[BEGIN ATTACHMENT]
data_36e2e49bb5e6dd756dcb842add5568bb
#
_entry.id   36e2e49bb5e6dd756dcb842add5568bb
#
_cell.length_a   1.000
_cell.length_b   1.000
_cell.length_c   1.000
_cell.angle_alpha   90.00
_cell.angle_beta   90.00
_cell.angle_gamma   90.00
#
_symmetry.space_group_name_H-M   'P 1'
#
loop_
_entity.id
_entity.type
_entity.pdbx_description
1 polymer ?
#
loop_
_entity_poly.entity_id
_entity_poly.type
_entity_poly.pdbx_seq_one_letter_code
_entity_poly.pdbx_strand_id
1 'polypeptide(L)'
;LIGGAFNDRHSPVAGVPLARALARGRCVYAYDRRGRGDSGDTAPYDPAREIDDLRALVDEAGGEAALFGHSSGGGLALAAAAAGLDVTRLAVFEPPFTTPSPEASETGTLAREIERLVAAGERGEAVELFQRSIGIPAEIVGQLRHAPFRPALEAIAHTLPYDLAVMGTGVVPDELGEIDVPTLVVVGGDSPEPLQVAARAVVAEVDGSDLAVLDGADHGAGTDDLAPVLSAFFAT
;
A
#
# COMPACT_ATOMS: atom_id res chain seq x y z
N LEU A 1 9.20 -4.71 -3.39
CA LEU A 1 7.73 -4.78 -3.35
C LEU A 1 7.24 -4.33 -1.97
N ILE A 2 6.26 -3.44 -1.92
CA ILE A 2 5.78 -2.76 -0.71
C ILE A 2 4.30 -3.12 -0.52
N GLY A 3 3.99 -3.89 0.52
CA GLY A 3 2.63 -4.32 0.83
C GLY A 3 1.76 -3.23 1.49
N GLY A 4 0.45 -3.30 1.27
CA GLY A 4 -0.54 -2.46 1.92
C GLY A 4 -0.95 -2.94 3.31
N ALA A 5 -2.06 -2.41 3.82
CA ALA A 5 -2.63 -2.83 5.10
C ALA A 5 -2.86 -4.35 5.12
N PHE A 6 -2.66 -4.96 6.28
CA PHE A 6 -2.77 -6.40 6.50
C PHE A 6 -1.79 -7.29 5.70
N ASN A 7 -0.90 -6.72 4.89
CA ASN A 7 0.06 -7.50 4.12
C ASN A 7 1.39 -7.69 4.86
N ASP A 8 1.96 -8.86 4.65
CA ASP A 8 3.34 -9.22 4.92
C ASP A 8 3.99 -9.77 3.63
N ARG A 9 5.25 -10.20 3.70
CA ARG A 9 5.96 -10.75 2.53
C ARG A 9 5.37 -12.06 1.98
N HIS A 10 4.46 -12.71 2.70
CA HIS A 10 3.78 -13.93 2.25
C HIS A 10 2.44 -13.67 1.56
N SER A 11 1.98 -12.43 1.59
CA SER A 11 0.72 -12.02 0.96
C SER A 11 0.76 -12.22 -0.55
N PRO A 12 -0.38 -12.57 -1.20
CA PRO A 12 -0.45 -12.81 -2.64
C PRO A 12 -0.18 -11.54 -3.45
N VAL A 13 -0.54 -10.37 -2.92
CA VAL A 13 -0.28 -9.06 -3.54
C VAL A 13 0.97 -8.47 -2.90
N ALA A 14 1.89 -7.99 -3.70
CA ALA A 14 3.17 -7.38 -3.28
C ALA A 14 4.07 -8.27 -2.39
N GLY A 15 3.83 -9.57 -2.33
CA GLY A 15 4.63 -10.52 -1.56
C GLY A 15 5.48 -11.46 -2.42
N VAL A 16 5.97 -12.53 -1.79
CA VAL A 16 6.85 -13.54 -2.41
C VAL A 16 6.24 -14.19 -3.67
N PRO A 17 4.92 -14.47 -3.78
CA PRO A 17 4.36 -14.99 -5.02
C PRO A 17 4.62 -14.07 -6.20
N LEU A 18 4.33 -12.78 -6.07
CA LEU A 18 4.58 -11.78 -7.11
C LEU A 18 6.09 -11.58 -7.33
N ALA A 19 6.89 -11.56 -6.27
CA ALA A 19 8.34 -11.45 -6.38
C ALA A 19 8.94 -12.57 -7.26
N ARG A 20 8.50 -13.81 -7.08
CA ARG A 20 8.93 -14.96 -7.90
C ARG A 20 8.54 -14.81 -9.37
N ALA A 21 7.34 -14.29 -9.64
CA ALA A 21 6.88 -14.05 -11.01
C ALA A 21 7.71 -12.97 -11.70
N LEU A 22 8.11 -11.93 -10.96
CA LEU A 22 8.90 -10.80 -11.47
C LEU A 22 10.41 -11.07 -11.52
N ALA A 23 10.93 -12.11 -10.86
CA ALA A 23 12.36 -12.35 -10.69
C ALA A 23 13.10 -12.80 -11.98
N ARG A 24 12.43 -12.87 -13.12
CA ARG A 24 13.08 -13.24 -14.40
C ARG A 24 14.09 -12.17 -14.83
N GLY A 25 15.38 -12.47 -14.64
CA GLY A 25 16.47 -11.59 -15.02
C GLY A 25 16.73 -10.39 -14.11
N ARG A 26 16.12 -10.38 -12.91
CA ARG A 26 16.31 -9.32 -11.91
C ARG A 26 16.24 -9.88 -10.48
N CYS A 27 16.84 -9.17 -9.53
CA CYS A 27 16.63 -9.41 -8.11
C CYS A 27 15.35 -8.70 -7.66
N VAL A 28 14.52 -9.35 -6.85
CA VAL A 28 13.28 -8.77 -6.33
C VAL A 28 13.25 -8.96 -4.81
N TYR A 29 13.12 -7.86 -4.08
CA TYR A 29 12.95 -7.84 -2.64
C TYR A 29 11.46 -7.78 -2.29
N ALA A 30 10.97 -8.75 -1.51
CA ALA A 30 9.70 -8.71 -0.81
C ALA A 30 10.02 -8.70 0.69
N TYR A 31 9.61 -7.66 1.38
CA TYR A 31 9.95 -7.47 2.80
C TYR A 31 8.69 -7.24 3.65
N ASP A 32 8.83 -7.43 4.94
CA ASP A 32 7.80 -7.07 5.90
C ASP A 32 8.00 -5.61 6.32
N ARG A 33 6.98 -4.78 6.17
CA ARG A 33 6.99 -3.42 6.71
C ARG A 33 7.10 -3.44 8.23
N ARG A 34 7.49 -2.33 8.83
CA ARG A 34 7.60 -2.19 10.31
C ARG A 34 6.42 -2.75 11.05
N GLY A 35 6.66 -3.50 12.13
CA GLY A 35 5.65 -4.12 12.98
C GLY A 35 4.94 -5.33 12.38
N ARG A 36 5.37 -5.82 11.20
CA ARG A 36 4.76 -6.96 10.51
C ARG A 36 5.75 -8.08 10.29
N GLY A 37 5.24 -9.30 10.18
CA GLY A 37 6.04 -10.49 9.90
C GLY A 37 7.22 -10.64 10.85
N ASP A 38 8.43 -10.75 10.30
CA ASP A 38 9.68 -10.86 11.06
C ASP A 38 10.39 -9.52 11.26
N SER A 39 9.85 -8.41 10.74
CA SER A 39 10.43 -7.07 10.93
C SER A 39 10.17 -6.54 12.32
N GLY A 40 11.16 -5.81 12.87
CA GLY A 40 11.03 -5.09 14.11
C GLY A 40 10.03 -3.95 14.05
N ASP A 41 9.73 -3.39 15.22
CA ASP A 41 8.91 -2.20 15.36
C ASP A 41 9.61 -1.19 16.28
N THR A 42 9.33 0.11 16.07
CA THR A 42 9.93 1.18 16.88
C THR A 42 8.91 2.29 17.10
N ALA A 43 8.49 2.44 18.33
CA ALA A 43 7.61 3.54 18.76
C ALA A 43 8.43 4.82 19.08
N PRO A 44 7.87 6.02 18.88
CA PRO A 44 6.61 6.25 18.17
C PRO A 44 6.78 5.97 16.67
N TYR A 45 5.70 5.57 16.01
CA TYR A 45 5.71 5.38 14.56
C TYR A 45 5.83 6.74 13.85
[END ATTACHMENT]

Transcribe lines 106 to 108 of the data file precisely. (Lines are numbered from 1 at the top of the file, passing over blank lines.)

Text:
N ARG A 26 16.12 -10.38 -12.91
CA ARG A 26 16.31 -9.32 -11.91
C ARG A 26 16.24 -9.88 -10.48